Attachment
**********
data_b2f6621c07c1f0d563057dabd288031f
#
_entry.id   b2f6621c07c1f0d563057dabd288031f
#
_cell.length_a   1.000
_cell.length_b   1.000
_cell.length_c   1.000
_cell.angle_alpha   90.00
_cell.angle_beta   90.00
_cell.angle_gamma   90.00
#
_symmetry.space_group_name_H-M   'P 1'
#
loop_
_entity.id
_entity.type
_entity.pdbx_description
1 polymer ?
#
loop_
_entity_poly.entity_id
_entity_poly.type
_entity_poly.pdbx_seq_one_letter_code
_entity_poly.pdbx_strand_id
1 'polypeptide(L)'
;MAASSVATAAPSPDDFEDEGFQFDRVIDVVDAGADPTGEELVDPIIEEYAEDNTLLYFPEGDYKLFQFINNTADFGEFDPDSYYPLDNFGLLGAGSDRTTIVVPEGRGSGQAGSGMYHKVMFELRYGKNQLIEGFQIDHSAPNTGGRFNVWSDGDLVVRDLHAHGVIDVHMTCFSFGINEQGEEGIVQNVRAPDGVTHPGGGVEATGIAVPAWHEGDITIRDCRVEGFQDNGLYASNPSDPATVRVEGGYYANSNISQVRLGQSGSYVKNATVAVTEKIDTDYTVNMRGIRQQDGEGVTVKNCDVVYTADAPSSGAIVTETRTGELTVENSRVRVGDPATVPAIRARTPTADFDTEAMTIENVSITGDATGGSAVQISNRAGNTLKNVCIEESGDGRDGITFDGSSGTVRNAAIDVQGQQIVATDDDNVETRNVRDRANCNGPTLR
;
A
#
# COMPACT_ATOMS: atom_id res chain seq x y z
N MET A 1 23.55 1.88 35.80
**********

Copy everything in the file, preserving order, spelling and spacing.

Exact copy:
data_b2f6621c07c1f0d563057dabd288031f
#
_entry.id   b2f6621c07c1f0d563057dabd288031f
#
_cell.length_a   1.000
_cell.length_b   1.000
_cell.length_c   1.000
_cell.angle_alpha   90.00
_cell.angle_beta   90.00
_cell.angle_gamma   90.00
#
_symmetry.space_group_name_H-M   'P 1'
#
loop_
_entity.id
_entity.type
_entity.pdbx_description
1 polymer ?
#
loop_
_entity_poly.entity_id
_entity_poly.type
_entity_poly.pdbx_seq_one_letter_code
_entity_poly.pdbx_strand_id
1 'polypeptide(L)'
;MAASSVATAAPSPDDFEDEGFQFDRVIDVVDAGADPTGEELVDPIIEEYAEDNTLLYFPEGDYKLFQFINNTADFGEFDPDSYYPLDNFGLLGAGSDRTTIVVPEGRGSGQAGSGMYHKVMFELRYGKNQLIEGFQIDHSAPNTGGRFNVWSDGDLVVRDLHAHGVIDVHMTCFSFGINEQGEEGIVQNVRAPDGVTHPGGGVEATGIAVPAWHEGDITIRDCRVEGFQDNGLYASNPSDPATVRVEGGYYANSNISQVRLGQSGSYVKNATVAVTEKIDTDYTVNMRGIRQQDGEGVTVKNCDVVYTADAPSSGAIVTETRTGELTVENSRVRVGDPATVPAIRARTPTADFDTEAMTIENVSITGDATGGSAVQISNRAGNTLKNVCIEESGDGRDGITFDGSSGTVRNAAIDVQGQQIVATDDDNVETRNVRDRANCNGPTLR
;
A
#
# COMPACT_ATOMS: atom_id res chain seq x y z
N MET A 1 23.55 1.88 35.80